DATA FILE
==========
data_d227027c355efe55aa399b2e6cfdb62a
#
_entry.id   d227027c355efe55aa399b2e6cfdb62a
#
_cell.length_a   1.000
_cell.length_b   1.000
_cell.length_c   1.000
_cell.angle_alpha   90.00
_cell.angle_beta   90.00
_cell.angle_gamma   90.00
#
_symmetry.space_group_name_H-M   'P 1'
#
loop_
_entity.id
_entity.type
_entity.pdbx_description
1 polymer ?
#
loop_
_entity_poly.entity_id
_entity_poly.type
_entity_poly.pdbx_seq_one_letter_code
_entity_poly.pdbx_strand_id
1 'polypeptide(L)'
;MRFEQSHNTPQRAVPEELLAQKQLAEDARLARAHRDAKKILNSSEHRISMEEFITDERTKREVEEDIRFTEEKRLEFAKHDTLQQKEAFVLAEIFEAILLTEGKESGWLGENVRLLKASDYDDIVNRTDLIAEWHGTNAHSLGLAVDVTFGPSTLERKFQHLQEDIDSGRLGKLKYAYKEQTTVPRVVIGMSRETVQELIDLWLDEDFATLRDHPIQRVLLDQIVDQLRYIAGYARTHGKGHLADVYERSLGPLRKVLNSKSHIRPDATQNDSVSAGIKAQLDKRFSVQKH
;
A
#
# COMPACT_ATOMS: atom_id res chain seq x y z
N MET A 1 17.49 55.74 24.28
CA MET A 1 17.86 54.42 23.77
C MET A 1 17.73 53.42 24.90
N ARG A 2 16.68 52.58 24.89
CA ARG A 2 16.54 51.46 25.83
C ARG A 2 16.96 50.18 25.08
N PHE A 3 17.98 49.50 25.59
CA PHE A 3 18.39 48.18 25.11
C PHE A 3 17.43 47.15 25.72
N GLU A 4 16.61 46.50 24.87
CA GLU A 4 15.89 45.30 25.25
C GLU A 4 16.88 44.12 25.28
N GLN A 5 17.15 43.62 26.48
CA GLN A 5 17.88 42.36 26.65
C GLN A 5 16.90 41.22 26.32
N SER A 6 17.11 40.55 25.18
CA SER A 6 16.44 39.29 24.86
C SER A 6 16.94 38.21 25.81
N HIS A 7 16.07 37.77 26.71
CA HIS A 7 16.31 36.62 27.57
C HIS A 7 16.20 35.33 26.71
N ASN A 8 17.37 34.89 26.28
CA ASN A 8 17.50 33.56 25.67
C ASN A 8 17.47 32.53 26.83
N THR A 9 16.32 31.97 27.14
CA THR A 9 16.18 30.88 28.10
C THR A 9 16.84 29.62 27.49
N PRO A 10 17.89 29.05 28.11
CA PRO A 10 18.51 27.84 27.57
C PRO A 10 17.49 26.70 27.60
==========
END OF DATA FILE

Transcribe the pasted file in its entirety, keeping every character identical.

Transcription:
data_d227027c355efe55aa399b2e6cfdb62a
#
_entry.id   d227027c355efe55aa399b2e6cfdb62a
#
_cell.length_a   1.000
_cell.length_b   1.000
_cell.length_c   1.000
_cell.angle_alpha   90.00
_cell.angle_beta   90.00
_cell.angle_gamma   90.00
#
_symmetry.space_group_name_H-M   'P 1'
#
loop_
_entity.id
_entity.type
_entity.pdbx_description
1 polymer ?
#
loop_
_entity_poly.entity_id
_entity_poly.type
_entity_poly.pdbx_seq_one_letter_code
_entity_poly.pdbx_strand_id
1 'polypeptide(L)'
;MRFEQSHNTPQRAVPEELLAQKQLAEDARLARAHRDAKKILNSSEHRISMEEFITDERTKREVEEDIRFTEEKRLEFAKHDTLQQKEAFVLAEIFEAILLTEGKESGWLGENVRLLKASDYDDIVNRTDLIAEWHGTNAHSLGLAVDVTFGPSTLERKFQHLQEDIDSGRLGKLKYAYKEQTTVPRVVIGMSRETVQELIDLWLDEDFATLRDHPIQRVLLDQIVDQLRYIAGYARTHGKGHLADVYERSLGPLRKVLNSKSHIRPDATQNDSVSAGIKAQLDKRFSVQKH
;
A
#
# COMPACT_ATOMS: atom_id res chain seq x y z
N MET A 1 17.49 55.74 24.28
CA MET A 1 17.86 54.42 23.77
C MET A 1 17.73 53.42 24.90
N ARG A 2 16.68 52.58 24.89
CA ARG A 2 16.54 51.46 25.83
C ARG A 2 16.96 50.18 25.08
N PHE A 3 17.98 49.50 25.59
CA PHE A 3 18.39 48.18 25.11
C PHE A 3 17.43 47.15 25.72
N GLU A 4 16.61 46.50 24.87
CA GLU A 4 15.89 45.30 25.25
C GLU A 4 16.88 44.12 25.28
N GLN A 5 17.15 43.62 26.48
CA GLN A 5 17.88 42.36 26.65
C GLN A 5 16.90 41.22 26.32
N SER A 6 17.11 40.55 25.18
CA SER A 6 16.44 39.29 24.86
C SER A 6 16.94 38.21 25.81
N HIS A 7 16.07 37.77 26.71
CA HIS A 7 16.31 36.62 27.57
C HIS A 7 16.20 35.33 26.71
N ASN A 8 17.37 34.89 26.28
CA ASN A 8 17.50 33.56 25.67
C ASN A 8 17.47 32.53 26.83
N THR A 9 16.32 31.97 27.14
CA THR A 9 16.18 30.88 28.10
C THR A 9 16.84 29.62 27.49
N PRO A 10 17.89 29.05 28.11
CA PRO A 10 18.51 27.84 27.57
C PRO A 10 17.49 26.70 27.60